The original work and web development, on the history of Lowry AFB was done by George L. Smith with photographs and information from the Wings Over The Rockies Museum supplied by George C. Blood, a volunteer in the research library at Wings. We are deeply indebted to these gentlemen for their commitment to the history of Lowry and the dedication and effort they have demonstrated in compiling these important memories.
This site is dedicated not only to the history and development of Lowry Air Force Base, but also to its continued existence as a viable, thriving community after the Base Closure and Realignment (BRAC) activities of 1994 ended Lowry AFB’s 57- year existence in the Denver Metro area.
The first “Lowry Field” was established in 1926 when an airstrip was built at East 38th Avenue and Dahlia Street, about two miles west of what at the time had been known as Stapleton Airfield. Colorado National Guardsmen were receiving flight training at Lowry Field as provided by Army Air Corp instructors. The first aircraft utilized for training was the famous Jenny, an aircraft that could not get off the ground if both pilot and student wore parachutes, so they flew without them. Other wood-and-fabric open cockpit planes used for training were the PT-1 and the Douglas-02H powered with the renowned Liberty engine. When military training was terminated at the original Lowry Field, the site was leased to a pair of Denver aviation pioneers. Harry B. Combs, today president of Combs Aircraft., Inc. and Louis Hayden, who operated a private flying school there until 1947.
The site for what became Lowry AFB was selected in 1935. State and local officials contacted the War Department urging consideration of Denver as the location for its new airfield and training base. They backed their proposal with an offer to donate the Agnes Phipps Sanatorium and adjoining property for the site.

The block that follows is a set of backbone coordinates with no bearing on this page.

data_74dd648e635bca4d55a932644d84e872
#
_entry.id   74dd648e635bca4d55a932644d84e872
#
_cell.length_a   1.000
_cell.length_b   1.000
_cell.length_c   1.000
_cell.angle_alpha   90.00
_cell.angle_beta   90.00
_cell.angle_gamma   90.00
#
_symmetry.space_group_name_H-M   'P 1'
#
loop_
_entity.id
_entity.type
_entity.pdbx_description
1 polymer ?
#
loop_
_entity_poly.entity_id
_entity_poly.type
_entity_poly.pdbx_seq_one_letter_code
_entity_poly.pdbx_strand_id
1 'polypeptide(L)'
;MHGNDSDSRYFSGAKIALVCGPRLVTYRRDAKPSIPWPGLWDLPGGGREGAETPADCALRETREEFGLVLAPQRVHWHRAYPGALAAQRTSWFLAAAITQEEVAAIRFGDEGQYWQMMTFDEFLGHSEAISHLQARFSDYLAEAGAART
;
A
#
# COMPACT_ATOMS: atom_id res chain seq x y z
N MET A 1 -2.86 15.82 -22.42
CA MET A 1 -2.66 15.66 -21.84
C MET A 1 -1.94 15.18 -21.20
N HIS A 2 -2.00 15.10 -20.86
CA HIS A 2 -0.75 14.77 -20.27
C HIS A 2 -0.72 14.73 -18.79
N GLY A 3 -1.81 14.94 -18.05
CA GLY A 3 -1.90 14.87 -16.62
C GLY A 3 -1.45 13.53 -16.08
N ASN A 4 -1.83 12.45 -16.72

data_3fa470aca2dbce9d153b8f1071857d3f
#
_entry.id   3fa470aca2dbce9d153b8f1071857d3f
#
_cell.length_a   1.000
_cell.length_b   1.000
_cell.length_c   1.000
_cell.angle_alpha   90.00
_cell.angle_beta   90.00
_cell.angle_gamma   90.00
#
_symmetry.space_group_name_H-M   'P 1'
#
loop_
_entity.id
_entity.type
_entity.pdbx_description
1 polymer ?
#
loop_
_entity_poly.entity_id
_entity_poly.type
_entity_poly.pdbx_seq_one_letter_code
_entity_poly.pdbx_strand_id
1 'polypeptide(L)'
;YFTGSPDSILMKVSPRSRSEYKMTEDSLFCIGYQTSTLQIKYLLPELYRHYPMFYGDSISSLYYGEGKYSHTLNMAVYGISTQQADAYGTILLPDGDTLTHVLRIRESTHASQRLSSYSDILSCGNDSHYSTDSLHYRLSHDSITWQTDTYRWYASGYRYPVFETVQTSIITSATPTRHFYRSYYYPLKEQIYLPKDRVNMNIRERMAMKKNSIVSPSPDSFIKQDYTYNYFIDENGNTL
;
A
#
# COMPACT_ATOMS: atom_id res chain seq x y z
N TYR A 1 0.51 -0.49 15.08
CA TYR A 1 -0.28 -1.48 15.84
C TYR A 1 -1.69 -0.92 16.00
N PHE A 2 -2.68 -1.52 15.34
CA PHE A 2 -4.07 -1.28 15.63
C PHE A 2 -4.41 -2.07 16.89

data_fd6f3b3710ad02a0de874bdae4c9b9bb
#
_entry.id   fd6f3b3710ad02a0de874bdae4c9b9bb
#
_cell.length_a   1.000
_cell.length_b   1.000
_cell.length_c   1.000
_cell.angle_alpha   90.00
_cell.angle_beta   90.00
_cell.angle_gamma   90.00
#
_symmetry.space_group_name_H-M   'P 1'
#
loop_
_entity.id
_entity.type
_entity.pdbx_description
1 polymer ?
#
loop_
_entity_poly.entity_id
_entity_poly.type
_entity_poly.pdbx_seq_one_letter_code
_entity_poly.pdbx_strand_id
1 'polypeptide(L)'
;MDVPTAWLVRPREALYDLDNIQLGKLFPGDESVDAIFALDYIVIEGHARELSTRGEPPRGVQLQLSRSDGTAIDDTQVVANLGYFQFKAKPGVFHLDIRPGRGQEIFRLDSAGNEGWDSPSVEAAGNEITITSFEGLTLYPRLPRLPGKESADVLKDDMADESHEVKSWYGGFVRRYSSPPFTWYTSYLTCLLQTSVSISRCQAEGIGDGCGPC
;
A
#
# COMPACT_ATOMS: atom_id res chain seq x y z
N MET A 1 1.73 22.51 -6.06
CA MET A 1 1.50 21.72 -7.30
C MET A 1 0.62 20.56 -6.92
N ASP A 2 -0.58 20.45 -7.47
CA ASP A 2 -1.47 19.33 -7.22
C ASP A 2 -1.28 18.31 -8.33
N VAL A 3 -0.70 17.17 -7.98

Base Name Honors Denver Officer
The original Lowry Field, as well as Lowry Air Force Base, was named in honor of Colorado’s World War I Aerial Observer who lost his life on his 33rd flight mission as an artillery spotter. Lt. Francis Brown Lowry and his pilot, Lt. Asher Kelty , were killed instantly on 26 September 1918 when their plane suffered a direct shell hit over German lines during the Meuse-Argonne offensive.
Lt. Lowry was born on December 1, 1895, the son of Nell and Walter B. Lowry of Denver, Colo. Upon graduation in 1917 with a degree in engineering from Ann Arbor University, the young man entered Officers’ Training School at Ft. Ridge, Va. He graduated as a Photographic Aerial Observer with the rank of second lieutenant. Later that year he was assigned to the 91st Aero Squadron in France. His first observation flight took place on June 13, 1918.
General Pershing posthumously awarded the Distinguished Service Cross to Lt. Lowry with a promotion to first lieutenant. This airfield has been called “Lowry” from the day of its official opening in 1937.